Investments in this strategy aim to produce fewer harmful emissions to reduce health risks from burning biomass and fossil fuels, decrease related economic burdens, and limit negative environmental impacts from status quo fuels. The sections below include an overview of the strategy for achieving desired goals, supporting evidence, core metrics that help measure performance toward goals, and a curated list of resources to support collecting, reporting on, and using data for decision-making.

What

Dimensions of Impact: WHAT

Investors interested in deploying this strategy should consider the scale of the addressable problem, what positive outcomes might be, and how important the change would be to the people (or planet) experiencing it.

Key questions in this dimension include:

What is the problem the investment is trying to address? For the people experiencing the problem, how important is this change?

In emerging-market countries, emissions from the burning of fossil fuels, wood, and charcoal, especially for lighting and cooking, harm billions of individuals. Investments in this strategy can contribute to impact by:

  • reducing health risks—especially risks of respiratory ailments, visual impairment, and cancer—related to burning biomass and fossil fuels like kerosene;
  • reducing the economic burdens of expensive energy and emissions-related healthcare; and
  • reducing the negative environmental impacts caused by burning fossil and bio-based fuels, including air pollution from emissions of high-particulate black carbon and the emission of other greenhouse gases.

What is the scale of the problem?

The challenges of harmful localized emissions vary substantially among emerging-market countries, but they are quite broad in scale, especially in parts of Africa and Asia. In the Economic Community of West African States (ECOWAS) alone, 178 million people lack access to the electricity grid, which means they rely on biomass and fossil fuels for cooking and lighting (3). In 2010, between 2.6 and 4.4 million deaths each year were estimated from poor indoor air quality associated with cooking with solid fuels (wood and charcoal) (3 ). The soot from black-carbon emissions is the second-largest contributor to global climate change (4); global climate change, meanwhile, also more greatly harms those living in emerging-market countries, because many are at low latitudes and have economies based on climate-susceptible industries, including forestry and agriculture (5).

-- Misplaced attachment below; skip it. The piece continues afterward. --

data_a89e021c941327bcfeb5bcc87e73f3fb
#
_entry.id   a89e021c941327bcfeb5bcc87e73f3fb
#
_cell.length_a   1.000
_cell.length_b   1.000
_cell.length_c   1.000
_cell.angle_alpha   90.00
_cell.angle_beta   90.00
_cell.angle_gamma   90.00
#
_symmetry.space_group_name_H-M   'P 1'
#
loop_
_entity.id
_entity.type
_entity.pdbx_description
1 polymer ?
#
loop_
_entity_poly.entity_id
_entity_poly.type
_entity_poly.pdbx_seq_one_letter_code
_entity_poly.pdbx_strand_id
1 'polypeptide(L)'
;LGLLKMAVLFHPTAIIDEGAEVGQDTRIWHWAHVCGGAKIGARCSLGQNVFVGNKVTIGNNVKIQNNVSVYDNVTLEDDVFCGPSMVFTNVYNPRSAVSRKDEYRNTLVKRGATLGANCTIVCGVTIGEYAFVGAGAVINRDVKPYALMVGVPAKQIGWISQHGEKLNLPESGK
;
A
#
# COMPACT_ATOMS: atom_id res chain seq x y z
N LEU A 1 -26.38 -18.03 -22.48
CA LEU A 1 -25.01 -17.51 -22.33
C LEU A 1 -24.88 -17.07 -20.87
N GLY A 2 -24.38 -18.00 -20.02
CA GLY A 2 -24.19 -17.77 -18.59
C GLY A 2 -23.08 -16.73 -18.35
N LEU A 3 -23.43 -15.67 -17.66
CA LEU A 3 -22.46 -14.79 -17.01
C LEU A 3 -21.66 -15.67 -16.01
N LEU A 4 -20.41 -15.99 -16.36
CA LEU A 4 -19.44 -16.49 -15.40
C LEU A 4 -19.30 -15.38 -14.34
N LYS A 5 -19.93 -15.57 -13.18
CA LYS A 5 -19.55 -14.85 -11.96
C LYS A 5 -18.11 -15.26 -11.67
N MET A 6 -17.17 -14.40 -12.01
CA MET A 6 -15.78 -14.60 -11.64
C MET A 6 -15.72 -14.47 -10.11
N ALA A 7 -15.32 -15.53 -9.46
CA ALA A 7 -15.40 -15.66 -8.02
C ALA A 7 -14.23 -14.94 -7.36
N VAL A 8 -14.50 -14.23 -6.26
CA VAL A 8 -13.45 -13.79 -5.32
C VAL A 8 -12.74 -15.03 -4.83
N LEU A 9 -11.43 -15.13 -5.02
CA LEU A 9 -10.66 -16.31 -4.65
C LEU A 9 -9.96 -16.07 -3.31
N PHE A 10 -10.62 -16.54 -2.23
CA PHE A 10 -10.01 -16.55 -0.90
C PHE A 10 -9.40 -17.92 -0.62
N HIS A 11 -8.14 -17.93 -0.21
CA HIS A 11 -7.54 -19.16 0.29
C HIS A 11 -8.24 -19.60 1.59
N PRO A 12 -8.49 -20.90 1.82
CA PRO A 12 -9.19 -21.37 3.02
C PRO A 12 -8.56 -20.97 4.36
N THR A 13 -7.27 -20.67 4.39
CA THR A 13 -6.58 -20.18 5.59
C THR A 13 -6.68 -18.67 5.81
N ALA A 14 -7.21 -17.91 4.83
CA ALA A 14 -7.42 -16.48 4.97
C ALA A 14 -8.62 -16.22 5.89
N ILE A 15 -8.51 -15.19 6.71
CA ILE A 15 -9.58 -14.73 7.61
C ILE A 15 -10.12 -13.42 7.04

Who

Dimensions of Impact: WHO

Investors interested in deploying this strategy should consider whom they want to target, as almost every strategy has a host of potential beneficiaries. While some investors may target women of color living in a particular rural area, others may set targets more broadly, e.g., women. Investors interested in targeting particular populations should focus on strategies that have been shown to benefit those populations.

Key questions in this dimension include:

Who/What is helped through this strategy?

While this strategy has many potential end beneficiaries, subject to investor preferences, the following groups are most often targeted as the primary users of biomass and fossil fuels: